Former Liberty University Faculty Member Describes Workplace as “Shifty, Dishonorable, Unprincipled, and Hypocritical”

Liberty University is in the news a lot lately but not for great reasons. Yesterday, I called attention to a tweet from LU president Jerry Falwell, Jr.  which disparaged fellow Southern Baptist leader Russell Moore. Moore had lamented the treatment of migrant children at the U.S. southern border. Falwell, Jr. is taking much heat over his behavior unbecoming a college president.

Today, I became aware of a scathing Facebook post from a former faculty member at Liberty. Brian Melton was an instructional mentor at LU from 2014-2018. He worked a full load but was not considered full-time for the purpose of benefits. However, he had sufficient interaction to form an opinion. Since he didn’t sign a non-disclosure agreement, he is now speaking out.

If you are considering LU as a faculty, staff, or student, you should read Melton’s posting. Here are his concluding thoughts:

My own personal narrative aside, I knew of many other people treated worse than I was–a whole list of persons I liked and respected. If the last few years had taught me anything, it was that while there are still many excellent people to be found there, Liberty University as a whole was as shifty, dishonorable, unprincipled, and hypocritical a work environment as could be offered. I could not trust my family to them, and I increasingly found it hard to have my reputation associated with an organization that had proved itself so often without honor. (Yes, I’m old fashioned that way.)

Melton’s posting supports what I have been saying about fears of speaking out at LU.

Jerry Falwell, Jr. Slams Russell Moore on Treatment of Refugees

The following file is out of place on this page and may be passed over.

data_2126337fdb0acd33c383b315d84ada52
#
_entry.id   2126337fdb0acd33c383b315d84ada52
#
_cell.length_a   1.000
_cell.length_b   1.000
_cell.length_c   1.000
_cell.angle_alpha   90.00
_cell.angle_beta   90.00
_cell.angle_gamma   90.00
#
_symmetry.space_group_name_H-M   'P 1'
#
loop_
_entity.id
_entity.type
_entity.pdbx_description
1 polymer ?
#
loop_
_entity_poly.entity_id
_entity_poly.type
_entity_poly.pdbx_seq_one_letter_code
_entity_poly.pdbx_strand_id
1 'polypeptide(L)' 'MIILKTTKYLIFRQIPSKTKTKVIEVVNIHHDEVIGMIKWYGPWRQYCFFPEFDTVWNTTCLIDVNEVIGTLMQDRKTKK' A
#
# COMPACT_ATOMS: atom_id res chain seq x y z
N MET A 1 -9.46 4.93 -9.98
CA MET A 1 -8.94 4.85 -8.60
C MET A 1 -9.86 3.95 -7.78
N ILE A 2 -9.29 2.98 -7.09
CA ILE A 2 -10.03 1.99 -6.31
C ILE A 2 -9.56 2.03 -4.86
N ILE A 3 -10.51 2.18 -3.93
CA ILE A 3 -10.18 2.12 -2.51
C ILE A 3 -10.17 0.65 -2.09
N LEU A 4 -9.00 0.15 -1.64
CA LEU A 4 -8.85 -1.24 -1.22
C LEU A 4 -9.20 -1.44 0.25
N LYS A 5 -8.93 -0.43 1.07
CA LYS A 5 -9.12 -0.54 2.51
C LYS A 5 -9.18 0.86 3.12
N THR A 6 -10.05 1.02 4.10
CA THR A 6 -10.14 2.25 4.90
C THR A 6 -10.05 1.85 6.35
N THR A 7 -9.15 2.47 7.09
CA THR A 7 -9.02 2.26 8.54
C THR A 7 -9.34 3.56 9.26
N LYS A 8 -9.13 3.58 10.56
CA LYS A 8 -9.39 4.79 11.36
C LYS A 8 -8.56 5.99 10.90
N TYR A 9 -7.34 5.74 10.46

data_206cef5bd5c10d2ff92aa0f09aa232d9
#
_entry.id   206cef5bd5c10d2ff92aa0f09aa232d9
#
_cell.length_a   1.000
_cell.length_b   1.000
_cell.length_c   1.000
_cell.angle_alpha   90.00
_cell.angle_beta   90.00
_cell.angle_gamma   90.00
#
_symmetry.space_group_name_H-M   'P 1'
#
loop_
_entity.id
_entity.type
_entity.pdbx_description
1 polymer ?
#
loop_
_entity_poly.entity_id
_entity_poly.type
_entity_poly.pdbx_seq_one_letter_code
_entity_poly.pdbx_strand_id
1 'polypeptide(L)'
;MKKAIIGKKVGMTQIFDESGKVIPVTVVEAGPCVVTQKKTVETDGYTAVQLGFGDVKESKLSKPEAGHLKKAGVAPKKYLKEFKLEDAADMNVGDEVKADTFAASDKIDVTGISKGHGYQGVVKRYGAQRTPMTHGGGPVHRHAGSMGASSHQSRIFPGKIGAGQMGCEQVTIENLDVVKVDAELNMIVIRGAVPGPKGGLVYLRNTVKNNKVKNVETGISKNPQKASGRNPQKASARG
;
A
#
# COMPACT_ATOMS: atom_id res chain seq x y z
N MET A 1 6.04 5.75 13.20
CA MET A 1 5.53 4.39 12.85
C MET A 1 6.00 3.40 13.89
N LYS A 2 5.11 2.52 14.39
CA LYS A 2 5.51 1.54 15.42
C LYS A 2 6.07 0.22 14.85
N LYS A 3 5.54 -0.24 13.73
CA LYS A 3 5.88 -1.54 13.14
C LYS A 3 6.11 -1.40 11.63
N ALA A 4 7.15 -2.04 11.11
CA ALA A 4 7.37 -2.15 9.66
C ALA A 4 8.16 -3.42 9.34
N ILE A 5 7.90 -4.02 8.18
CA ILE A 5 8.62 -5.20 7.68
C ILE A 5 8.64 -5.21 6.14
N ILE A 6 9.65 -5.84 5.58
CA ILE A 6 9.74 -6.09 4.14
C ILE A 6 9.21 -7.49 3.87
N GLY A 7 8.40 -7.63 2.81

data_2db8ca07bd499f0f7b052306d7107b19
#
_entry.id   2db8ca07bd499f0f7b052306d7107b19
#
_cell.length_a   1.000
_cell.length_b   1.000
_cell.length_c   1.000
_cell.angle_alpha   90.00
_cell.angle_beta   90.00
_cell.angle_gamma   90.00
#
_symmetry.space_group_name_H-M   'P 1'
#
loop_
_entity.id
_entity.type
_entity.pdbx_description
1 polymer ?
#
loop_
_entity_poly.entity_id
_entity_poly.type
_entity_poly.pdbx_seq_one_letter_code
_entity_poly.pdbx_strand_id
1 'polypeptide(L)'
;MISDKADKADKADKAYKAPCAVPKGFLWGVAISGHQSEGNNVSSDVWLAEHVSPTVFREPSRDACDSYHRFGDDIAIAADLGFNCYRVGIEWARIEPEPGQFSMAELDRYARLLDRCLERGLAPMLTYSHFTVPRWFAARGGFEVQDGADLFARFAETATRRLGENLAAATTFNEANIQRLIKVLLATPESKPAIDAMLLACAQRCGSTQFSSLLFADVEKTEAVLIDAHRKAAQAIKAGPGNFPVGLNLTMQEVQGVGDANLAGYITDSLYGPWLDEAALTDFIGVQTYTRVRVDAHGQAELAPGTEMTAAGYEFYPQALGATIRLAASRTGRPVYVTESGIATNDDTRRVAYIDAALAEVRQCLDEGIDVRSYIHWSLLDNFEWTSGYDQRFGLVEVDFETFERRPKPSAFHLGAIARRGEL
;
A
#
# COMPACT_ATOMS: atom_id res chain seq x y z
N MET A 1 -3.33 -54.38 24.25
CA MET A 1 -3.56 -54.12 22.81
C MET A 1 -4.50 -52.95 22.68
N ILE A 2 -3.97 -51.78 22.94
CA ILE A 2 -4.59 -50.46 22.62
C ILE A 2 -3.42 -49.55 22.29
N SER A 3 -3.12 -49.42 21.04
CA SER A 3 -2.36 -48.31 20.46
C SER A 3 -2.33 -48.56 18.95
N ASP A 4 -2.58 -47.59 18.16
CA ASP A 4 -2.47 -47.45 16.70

I can’t remember anything quite like this. Political loyalties have reduced self-styled Christian leaders to public wars. Witness Jerry Falwell, Jr.’s tweet today to Russell Moore.

The arrogance here is obvious. His reaction isn’t relevant to Moore’s comment. Moore didn’t even mention Trump but Moore’s concern about the treatment of migrant children implied enough disapproval to throw Falwell into a frenzied attack.

Falwell is the president of a Christian university. I cannot imagine the president of my college doing anything like this. I can’t imagine the president of any reputable college or university comporting himself/herself in this way.

Moore said what many are feeling. I suspect there are numerous Trump voters who want to see children take care of. Moore did nothing wrong and a lot right.

I feel very sad tonight for Liberty staff and faculty, at least those who would like to speak out but can’t because their jobs are on the line.  Students, parents, and alums probably have the most leverage. Apparently the board is MIA or in complete accord with Mr. Falwell.

In any case, this is a new low and I don’t think there is a bottom.

 

What if the Children at the Border Belonged to You?

What if the children held in the facilities described in the ABC News report below belonged to you? Would you express your outrage? What would you do?

From the report on the ABC News website:

After assessing 39 children under the age of 18, she described conditions for unaccompanied minors at the McAllen facility as including “extreme cold temperatures, lights on 24 hours a day, no adequate access to medical care, basic sanitation, water, or adequate food.”

All the children who were seen showed evidence of trauma, Lucio Sevier reported, and the teens spoke of having no access to hand washing during their entire time in custody. She compared it to being “tantamount to intentionally causing the spread of disease.”

At the same time, the Trump administration argues that basic necessities aren’t basic at all.

As for the conditions at detention facilities, lawyers for the Trump administration last week argued that providing basic necessities, like soap, was not a requirement of the Flores agreement. Three judges on the Ninth Circuit Court of Appeals repeatedly asked if the lawyers if they were arguing that “safe and sanitary” did not include the ability to sleep soundly or use soap.

To Trump supporters: What if these kids belonged to you?

I realize this blog post won’t do much, but I ask my readers to tweet it and spread this on social media. I ask you, if you blog or write, to write stories about it. Ask friends with larger accounts to keep writing and complaining. Call your representatives and senators. Apparently, marches are planned. Go, if you can.

Court Evangelicals: Hear No Evil, See No Evil